Selecting Compounds from a Virtual Screening Run
Whilst high-throughput screening (HTS) has been the starting point for many successful drug discovery programs the cost of screening, the accessibility of a large diverse sample collection, or throughput of the primary assay may preclude HTS as a starting point and identification of a smaller selection of compounds with a higher probability of being a hit may be desired. Directed or Virtual screening is a computational technique used in drug discovery research designed to identify potential hits for evaluation in primary assays. It involves the rapid in silico assessment of large libraries of chemical structures in order to identify those structures that most likely to be active against a drug target. The key question is then how many molecules do you select from your virtual screen?
The results of a virtual screening run are effectively a rank ordering of the virtual screening deck ordered by whatever scoring function(s) that have been used. The task then becomes selection of molecules for experimental determination of activity.
I posed this question on the website and the results are shown below. Whilst this obviously a limited snapshot it is interesting that there is a wide variety of responses.
Some people also emailed me with further information. For companies with large internal physical screening collections, and the ability to cherry pick samples, it effectively costs the same to fill a high density plate (>1000 compounds) as it does to select a handful of compounds. On the other hand if the scientist has to purchase compounds then the logistics and cost become a significant obstacle. It would have been interesting to compare different virtual screening techniques, academic versus biotech versus large pharma etc. but I doubt I'd get as many answers from a multi-page questionnaire.
There is an interesting publication "Predictiveness curves in virtual screening" by Charly Empereur-mot et al DOI in which they look compare several docking methods and use the predictiveness curve as a quantification of the predictive performance of virtual screening methods on a fraction of a given molecular dataset. They use the Directory of Useful Decoys datasets (DUD) for comparison and were kind enough to provide me with the results, I've just used the data generated using Autodock Vina.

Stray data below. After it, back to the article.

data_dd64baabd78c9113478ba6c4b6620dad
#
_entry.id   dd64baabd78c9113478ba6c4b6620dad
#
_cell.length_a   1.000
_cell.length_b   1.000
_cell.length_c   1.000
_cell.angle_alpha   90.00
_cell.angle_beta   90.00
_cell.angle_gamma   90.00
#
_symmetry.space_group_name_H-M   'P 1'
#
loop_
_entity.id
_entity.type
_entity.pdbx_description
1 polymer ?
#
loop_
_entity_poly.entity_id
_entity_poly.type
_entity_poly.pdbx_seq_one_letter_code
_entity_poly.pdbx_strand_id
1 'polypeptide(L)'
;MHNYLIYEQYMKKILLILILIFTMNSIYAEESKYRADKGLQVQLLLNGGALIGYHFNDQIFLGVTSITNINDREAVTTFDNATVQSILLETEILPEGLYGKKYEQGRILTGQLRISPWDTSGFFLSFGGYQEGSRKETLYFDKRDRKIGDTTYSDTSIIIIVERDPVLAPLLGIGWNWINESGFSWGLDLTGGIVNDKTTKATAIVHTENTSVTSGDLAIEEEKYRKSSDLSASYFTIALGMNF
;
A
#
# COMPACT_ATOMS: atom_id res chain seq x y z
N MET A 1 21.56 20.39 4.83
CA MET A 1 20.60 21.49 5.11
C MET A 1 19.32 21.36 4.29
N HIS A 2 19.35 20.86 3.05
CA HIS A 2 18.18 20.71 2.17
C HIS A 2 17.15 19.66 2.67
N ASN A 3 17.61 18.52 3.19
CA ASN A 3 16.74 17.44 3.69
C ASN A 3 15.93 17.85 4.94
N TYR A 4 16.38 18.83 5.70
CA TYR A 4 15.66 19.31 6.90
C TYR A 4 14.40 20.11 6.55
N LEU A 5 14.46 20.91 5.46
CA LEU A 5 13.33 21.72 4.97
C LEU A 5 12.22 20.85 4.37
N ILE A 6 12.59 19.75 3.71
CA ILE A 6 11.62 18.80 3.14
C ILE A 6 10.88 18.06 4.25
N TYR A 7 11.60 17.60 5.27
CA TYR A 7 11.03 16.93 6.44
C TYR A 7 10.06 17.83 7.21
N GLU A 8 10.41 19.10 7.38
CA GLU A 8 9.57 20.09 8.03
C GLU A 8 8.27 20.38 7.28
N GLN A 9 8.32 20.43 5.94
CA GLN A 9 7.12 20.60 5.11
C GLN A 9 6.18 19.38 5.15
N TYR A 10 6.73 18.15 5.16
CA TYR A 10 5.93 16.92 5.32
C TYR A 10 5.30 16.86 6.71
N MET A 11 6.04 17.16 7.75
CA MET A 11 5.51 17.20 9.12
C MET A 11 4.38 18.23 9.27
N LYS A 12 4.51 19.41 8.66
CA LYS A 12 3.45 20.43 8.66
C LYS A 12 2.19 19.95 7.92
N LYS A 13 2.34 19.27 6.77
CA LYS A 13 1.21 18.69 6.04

DUD consists of a total of 2,950 active compounds against a total of 40 targets. For each active, 36 "decoys" with similar physical properties (e.g. molecular weight, calculated LogP) but dissimilar topology
Compared to the typical results of high-throughput screening where the hit rate is usually <1%, as the table below shows DUD contains an unusually high concentration of actives (2-5%), but the results of the virtual screening are certainly very informative.
|Target||No. of actives||No. of compounds||Prevalence|
Table 1 shows a summary of the partial metrics at 2% and 5% of the ordered dataset for virtual screens performed using Autodock Vina, partial total gain (pTG), partial area under the curve (pAUC), Enrichment factors (EF)
|Table 1||Autodock Vina – Top 2% dataset||Autodock Vina – Top 5% dataset|
|Target||pTG 2%||pAUC 2%||EF 2%||Actives 2%||Cpds 2%||pTG 5%||pAUC 5%||EF 5%||Actives 5%||Cpds 5%|
Perhaps the first thing to note is the enrichment factor (after selecting the top 2% of the dataset) over all the targets varies from 0 to a maximum of 26 with a mean of 6. Where Enrichment factors were computed as follows:
where Hitsx % is the number of active compounds in the top x % of the ranked dataset, Hitst is the total number of active compounds in the dataset, N x % is the number of compounds in the x % of the dataset and N t is the total number of compounds in the dataset. Unfortunately it is not possible to predict how much enrichment might be achieved.
Another way to look is to sort the data set by score and then plot number of ligands versus the number of active identified . For DHFR active ligands were identified among the highest scoring structures, but for GART the top 40 or so scoring ligands were inactives. The diagonal line gives an idea of the prevalence of hits with random picking.
The objective for HTS Analysis is not to identify every active compound in the screening set, but rather to identify sufficient active series to support the active chemistry effort available, similarly the aim of virtual screening is not to identify every hit but rather to identify sufficient active series to support the active chemistry effort available. If we assume the percentage of true actives in the virtual library is 0.5% then the enrichment due to virtual screening might take it up to 3%. So for if you select 100 compounds for experimental determination one might expect 3 actives, if you want multiple series, (in case a series is lost due to off-target activity), you would probably want to evaluate 1000 compounds.
It is probably not wise to simply select the first 1000 compounds since it is likely that some chemotypes may be repeated, better to aim to select diverse chemotypes.
This might seem like a lot of compounds, but a back of the envelope calculation for the cost of a virtual screen is around $10,000 [taking into account hardware costs, licenses, maintenance and support, salaries], in addition you are probably going to be committing substantial biology and chemistry resources on any hits, so why would you want to penny pinch on the purchase of compounds?
Updated 14 Oct 2017